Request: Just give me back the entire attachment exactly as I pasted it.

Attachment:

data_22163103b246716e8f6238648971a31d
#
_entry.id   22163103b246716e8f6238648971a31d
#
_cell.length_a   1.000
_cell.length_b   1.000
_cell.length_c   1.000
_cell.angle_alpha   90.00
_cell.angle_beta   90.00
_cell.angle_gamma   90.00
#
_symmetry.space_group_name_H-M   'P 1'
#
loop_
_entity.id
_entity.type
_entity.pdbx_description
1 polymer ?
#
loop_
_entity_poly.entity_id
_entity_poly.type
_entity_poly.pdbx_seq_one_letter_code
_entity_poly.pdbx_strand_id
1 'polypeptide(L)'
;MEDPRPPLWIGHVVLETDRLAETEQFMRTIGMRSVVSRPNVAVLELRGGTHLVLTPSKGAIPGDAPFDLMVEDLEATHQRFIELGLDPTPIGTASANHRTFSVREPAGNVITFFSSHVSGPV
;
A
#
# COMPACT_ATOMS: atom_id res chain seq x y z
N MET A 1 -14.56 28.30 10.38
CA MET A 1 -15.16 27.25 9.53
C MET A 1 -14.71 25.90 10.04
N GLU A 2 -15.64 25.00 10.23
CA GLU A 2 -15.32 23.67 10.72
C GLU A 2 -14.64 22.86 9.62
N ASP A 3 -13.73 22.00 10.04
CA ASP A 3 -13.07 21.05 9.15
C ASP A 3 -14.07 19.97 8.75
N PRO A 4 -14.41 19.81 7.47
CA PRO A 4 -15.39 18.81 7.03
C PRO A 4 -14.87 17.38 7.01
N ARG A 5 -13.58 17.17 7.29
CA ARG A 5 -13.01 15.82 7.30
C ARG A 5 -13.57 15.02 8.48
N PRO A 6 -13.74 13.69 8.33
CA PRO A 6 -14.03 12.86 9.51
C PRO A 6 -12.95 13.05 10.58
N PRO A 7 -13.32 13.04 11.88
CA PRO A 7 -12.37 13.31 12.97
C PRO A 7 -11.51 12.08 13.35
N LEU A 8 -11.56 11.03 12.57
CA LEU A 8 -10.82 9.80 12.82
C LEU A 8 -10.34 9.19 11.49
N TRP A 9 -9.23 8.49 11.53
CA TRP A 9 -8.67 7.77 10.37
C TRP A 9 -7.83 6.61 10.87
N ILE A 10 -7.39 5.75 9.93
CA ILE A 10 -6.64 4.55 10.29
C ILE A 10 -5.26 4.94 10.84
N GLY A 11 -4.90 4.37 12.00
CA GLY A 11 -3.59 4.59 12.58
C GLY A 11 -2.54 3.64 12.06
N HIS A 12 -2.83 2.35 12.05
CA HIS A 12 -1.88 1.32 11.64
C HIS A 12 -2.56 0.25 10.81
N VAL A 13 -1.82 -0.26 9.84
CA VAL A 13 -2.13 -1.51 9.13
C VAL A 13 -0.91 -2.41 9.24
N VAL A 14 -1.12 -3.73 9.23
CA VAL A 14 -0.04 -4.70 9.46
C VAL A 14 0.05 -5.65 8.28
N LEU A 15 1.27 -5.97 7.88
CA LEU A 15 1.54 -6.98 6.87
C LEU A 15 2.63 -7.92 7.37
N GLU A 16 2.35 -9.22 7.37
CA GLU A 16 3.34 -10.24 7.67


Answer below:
data_22163103b246716e8f6238648971a31d
#
_entry.id   22163103b246716e8f6238648971a31d
#
_cell.length_a   1.000
_cell.length_b   1.000
_cell.length_c   1.000
_cell.angle_alpha   90.00
_cell.angle_beta   90.00
_cell.angle_gamma   90.00
#
_symmetry.space_group_name_H-M   'P 1'
#
loop_
_entity.id
_entity.type
_entity.pdbx_description
1 polymer ?
#
loop_
_entity_poly.entity_id
_entity_poly.type
_entity_poly.pdbx_seq_one_letter_code
_entity_poly.pdbx_strand_id
1 'polypeptide(L)'
;MEDPRPPLWIGHVVLETDRLAETEQFMRTIGMRSVVSRPNVAVLELRGGTHLVLTPSKGAIPGDAPFDLMVEDLEATHQRFIELGLDPTPIGTASANHRTFSVREPAGNVITFFSSHVSGPV
;
A
#
# COMPACT_ATOMS: atom_id res chain seq x y z
N MET A 1 -14.56 28.30 10.38
CA MET A 1 -15.16 27.25 9.53
C MET A 1 -14.71 25.90 10.04
N GLU A 2 -15.64 25.00 10.23
CA GLU A 2 -15.32 23.67 10.72
C GLU A 2 -14.64 22.86 9.62
N ASP A 3 -13.73 22.00 10.04
CA ASP A 3 -13.07 21.05 9.15
C ASP A 3 -14.07 19.97 8.75
N PRO A 4 -14.41 19.81 7.47
CA PRO A 4 -15.39 18.81 7.03
C PRO A 4 -14.87 17.38 7.01
N ARG A 5 -13.58 17.17 7.29
CA ARG A 5 -13.01 15.82 7.30
C ARG A 5 -13.57 15.02 8.48
N PRO A 6 -13.74 13.69 8.33
CA PRO A 6 -14.03 12.86 9.51
C PRO A 6 -12.95 13.05 10.58
N PRO A 7 -13.32 13.04 11.88
CA PRO A 7 -12.37 13.31 12.97
C PRO A 7 -11.51 12.08 13.35
N LEU A 8 -11.56 11.03 12.57
CA LEU A 8 -10.82 9.80 12.82
C LEU A 8 -10.34 9.19 11.49
N TRP A 9 -9.23 8.49 11.53
CA TRP A 9 -8.67 7.77 10.37
C TRP A 9 -7.83 6.61 10.87
N ILE A 10 -7.39 5.75 9.93
CA ILE A 10 -6.64 4.55 10.29
C ILE A 10 -5.26 4.94 10.84
N GLY A 11 -4.90 4.37 12.00
CA GLY A 11 -3.59 4.59 12.58
C GLY A 11 -2.54 3.64 12.06
N HIS A 12 -2.83 2.35 12.05
CA HIS A 12 -1.88 1.32 11.64
C HIS A 12 -2.56 0.25 10.81
N VAL A 13 -1.82 -0.26 9.84
CA VAL A 13 -2.13 -1.51 9.13
C VAL A 13 -0.91 -2.41 9.24
N VAL A 14 -1.12 -3.73 9.23
CA VAL A 14 -0.04 -4.70 9.46
C VAL A 14 0.05 -5.65 8.28
N LEU A 15 1.27 -5.97 7.88
CA LEU A 15 1.54 -6.98 6.87
C LEU A 15 2.63 -7.92 7.37
N GLU A 16 2.35 -9.22 7.37
CA GLU A 16 3.34 -10.24 7.67